Voice recognition, or speech recognition, is a computer technology that utilizes audio input for entering data rather than a keyboard. Speaking into a microphone, for example, produces the same result as typing words manually with a keyboard. Simply stated, voice recognition software is designed with an internal database of recognizable words or phrases. The program matches the audio signature of speech with corresponding entries in the database.
Though turning speech into text might sound easy, it is an extremely difficult task. The problem lies in the virtually infinite array of individual speech patterns and accents, compounded by the natural human tendency to run words together.
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Various models of speech recognition software are used for an array of applications, from personal dictation to commercial automated call routing, from aiding the disabled to sports and news event subtitling. Each model behaves differently and has its own capabilities and boundaries.
Voice recognition programs that require the user to "train" the software to recognize their particular stylized patterns of speech are called speaker dependent systems. Individuals commonly use these types of programs at home or at the office. Email, memos, letters, data and text can be input by speaking into a microphone.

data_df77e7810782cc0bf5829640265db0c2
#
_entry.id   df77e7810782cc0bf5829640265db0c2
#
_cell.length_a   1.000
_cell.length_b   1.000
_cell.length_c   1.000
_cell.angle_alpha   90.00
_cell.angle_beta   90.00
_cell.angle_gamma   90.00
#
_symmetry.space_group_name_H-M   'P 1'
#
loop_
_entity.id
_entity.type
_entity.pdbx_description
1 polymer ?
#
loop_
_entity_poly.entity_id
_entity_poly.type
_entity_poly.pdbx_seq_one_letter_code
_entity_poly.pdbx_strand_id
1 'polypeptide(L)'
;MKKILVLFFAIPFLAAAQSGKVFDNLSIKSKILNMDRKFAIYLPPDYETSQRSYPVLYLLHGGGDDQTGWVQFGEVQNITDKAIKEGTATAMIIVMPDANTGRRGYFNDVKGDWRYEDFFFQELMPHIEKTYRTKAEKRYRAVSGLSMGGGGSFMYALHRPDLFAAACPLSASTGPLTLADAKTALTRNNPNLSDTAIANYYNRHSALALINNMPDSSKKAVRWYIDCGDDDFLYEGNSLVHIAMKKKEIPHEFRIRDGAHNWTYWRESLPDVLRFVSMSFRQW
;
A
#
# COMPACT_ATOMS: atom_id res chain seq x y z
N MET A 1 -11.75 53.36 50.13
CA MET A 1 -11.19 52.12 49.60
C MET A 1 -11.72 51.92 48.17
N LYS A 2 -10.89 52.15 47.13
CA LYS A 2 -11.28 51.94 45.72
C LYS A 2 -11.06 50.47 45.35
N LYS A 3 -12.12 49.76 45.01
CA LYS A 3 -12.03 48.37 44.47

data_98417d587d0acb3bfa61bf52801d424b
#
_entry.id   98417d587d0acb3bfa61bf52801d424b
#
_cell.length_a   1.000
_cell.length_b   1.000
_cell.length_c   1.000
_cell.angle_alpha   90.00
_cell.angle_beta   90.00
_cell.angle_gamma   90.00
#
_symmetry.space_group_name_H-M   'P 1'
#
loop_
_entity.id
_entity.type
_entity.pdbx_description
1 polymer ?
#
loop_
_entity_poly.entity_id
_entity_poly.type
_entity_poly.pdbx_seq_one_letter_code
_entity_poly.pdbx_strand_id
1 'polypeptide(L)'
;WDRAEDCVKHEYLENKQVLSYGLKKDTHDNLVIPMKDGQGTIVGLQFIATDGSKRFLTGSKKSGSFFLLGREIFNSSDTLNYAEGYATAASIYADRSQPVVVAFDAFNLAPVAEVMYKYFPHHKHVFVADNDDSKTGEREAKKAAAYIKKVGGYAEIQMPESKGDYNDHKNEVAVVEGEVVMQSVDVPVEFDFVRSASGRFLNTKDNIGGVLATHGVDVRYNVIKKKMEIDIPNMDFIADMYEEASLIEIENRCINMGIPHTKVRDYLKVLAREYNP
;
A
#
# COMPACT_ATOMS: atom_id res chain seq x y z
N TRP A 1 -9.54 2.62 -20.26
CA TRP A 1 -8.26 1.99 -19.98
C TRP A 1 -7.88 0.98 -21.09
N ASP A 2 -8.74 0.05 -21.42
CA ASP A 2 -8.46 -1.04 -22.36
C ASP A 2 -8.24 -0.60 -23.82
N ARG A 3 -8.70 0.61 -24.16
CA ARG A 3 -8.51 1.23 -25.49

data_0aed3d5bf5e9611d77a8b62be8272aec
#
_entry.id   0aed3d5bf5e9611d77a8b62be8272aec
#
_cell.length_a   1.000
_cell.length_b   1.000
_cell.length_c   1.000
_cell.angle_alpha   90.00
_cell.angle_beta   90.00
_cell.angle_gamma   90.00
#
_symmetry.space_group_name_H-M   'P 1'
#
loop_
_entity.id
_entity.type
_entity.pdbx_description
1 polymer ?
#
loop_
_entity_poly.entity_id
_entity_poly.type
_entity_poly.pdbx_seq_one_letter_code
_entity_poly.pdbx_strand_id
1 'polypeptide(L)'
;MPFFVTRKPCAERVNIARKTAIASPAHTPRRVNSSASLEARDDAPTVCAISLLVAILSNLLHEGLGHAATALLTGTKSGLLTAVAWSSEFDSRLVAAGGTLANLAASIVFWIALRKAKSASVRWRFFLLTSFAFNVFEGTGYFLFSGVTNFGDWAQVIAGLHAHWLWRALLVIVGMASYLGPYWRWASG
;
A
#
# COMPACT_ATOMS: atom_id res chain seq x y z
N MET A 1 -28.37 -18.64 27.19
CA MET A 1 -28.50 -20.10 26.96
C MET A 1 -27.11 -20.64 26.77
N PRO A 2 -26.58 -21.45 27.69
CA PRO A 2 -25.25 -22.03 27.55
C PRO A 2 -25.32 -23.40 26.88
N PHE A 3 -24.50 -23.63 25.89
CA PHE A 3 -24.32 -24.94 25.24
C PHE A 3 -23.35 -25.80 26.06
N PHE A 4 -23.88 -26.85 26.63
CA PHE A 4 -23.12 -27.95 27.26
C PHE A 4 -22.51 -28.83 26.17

Some voice recognition systems, called discrete speech systems, require the user to speak clearly and slowly and to separate words. Continuous speech systems are designed to understand a more natural mode of speaking.
Discrete speech systems are widely used for customer service routing. The system is speaker independent, but understands only a small pool of words or phrases. The caller is given a choice to answer a question, usually with "yes" or "no." After receiving an answer, the system escalates the caller to the next level. If the caller replies with a unique answer, the automated response is usually, "Sorry, I didn't understand you; please try again," with a repeat of the question and available answers. This type of voice recognition is also referred to as grammar constrained recognition.
Continuous speech is a more sophisticated form of voice recognition software, wherein the caller can speak naturally to explain a problem or request a service. This program is designed to pick out key words or phrases and make a statistical best-guess as to what the customer wants. Speaking plainly aids the program in identifying the need. This type of system has a far more intensive database than discreet speech systems and is also referred to as natural language recognition.
Automatic Speech Recognition (ASR) is a model of voice recognition designed for dictation. This software differs from previous models in that it does not strive to understand what is being said, only to identify the words spoken. Since many words in the English language sound alike, mistakes are easily made. ASR software is often found on digital voice recorders.